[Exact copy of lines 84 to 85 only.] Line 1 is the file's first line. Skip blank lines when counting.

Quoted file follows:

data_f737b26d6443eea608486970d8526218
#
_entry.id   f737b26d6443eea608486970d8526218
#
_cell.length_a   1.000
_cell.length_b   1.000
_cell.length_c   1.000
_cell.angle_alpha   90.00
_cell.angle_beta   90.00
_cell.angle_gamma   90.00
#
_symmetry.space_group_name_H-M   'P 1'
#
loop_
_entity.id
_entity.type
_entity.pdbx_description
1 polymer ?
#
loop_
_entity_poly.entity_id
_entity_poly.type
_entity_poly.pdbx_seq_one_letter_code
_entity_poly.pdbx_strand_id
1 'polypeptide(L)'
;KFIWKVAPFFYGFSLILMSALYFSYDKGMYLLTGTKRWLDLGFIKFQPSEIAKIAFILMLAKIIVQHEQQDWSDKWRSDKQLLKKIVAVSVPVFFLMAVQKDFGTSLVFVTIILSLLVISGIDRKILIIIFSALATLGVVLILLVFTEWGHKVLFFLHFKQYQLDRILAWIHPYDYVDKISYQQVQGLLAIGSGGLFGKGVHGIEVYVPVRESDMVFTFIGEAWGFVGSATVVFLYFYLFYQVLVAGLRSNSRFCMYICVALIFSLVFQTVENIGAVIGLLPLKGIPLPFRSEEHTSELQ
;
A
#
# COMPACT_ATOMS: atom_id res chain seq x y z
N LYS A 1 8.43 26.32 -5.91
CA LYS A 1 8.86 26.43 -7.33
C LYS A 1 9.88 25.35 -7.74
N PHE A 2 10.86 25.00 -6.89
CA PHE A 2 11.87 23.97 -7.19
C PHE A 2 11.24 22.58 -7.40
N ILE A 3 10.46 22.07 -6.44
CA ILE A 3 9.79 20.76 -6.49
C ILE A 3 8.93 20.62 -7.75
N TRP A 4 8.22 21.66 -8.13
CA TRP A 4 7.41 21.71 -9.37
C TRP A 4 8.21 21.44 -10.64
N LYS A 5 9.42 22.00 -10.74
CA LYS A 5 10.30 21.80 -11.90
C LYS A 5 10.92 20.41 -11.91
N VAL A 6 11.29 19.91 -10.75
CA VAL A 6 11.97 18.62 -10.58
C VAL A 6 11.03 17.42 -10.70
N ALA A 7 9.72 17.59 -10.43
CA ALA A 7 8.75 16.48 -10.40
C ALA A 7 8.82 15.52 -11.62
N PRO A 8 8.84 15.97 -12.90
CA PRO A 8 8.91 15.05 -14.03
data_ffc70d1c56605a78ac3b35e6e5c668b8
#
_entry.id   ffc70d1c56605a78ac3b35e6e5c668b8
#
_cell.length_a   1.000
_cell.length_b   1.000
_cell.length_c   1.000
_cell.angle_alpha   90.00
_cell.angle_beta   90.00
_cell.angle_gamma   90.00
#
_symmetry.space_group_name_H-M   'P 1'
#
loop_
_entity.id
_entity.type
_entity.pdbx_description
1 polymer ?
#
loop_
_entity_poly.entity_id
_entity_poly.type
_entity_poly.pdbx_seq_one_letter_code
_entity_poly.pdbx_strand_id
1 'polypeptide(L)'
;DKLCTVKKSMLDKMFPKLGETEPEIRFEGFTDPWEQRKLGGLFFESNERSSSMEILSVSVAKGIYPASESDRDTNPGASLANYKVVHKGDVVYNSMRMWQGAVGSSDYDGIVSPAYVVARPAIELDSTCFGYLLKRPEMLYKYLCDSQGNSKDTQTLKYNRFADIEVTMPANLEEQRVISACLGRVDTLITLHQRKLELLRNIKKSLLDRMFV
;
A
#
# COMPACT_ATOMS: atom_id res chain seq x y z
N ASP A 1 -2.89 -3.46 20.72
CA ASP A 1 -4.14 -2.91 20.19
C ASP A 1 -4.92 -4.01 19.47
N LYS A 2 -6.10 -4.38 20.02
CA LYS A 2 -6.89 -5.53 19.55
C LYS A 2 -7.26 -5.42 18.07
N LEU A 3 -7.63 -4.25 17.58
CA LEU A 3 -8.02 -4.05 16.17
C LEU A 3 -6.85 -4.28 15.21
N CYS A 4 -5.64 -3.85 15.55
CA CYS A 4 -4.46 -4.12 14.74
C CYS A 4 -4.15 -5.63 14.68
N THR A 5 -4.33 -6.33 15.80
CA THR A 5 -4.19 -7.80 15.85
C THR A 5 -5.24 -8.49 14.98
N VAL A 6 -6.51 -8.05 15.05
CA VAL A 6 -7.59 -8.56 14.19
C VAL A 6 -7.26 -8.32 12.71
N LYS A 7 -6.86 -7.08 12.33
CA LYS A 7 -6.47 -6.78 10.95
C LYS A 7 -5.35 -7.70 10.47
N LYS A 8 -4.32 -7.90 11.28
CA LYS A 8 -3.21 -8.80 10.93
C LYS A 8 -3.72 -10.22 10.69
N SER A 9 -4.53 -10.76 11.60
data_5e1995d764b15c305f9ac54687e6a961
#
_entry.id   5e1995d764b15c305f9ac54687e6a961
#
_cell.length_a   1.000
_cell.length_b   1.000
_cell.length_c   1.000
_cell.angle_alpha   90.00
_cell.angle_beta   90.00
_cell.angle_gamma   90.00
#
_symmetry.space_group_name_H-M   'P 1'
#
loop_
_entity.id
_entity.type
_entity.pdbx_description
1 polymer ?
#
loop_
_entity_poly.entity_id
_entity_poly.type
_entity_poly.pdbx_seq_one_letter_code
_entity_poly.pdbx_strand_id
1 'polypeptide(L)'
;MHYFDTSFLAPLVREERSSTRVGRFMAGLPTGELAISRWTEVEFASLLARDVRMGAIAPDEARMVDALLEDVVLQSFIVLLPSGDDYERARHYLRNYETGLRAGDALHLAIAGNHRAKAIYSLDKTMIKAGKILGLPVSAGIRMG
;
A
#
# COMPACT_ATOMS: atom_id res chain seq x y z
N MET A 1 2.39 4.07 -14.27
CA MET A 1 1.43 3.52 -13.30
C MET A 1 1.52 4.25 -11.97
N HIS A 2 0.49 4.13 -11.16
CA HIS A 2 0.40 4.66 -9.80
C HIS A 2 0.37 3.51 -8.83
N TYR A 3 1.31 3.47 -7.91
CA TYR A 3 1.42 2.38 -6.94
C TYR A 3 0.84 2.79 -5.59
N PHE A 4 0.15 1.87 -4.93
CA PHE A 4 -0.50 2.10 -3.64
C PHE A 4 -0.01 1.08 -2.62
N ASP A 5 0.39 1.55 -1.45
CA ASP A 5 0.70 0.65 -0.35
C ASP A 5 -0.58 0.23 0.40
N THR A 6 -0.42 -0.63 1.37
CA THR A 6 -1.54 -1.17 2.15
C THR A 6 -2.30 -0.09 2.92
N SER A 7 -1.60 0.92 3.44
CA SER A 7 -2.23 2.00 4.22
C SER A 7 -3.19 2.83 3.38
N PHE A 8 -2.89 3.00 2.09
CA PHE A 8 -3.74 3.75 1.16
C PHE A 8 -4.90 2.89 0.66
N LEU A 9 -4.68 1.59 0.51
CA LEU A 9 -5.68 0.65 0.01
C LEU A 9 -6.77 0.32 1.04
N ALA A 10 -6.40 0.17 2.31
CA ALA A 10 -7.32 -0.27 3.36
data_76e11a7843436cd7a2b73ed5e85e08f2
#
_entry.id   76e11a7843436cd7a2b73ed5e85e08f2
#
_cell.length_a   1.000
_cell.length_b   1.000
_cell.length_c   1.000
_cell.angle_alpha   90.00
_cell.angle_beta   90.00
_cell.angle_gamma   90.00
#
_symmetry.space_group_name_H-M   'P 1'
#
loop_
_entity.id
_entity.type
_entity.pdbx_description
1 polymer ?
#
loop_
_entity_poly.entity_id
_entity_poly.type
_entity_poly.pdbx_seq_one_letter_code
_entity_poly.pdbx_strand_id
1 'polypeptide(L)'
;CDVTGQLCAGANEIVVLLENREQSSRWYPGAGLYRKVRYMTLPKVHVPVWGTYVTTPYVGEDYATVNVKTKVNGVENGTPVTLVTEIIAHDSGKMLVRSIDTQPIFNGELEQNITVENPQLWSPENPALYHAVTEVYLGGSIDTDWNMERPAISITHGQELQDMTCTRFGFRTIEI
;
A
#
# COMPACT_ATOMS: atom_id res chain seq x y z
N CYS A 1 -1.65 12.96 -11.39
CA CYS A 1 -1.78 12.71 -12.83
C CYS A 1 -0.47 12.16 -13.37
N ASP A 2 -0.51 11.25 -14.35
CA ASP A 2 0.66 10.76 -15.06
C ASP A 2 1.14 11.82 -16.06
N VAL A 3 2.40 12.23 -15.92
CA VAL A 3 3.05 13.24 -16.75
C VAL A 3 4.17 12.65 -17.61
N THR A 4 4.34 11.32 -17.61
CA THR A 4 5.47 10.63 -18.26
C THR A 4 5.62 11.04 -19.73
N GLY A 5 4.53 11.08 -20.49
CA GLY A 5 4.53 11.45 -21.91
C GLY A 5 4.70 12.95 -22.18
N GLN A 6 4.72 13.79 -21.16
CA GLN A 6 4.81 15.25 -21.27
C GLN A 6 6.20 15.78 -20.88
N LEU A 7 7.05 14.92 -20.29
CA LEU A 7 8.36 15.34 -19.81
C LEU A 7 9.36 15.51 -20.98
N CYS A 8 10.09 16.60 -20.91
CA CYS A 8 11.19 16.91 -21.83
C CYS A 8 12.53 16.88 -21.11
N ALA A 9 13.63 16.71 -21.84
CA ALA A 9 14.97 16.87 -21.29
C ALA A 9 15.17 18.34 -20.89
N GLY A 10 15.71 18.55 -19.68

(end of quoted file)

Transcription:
N ASP A 1 -2.89 -3.46 20.72
CA ASP A 1 -4.14 -2.91 20.19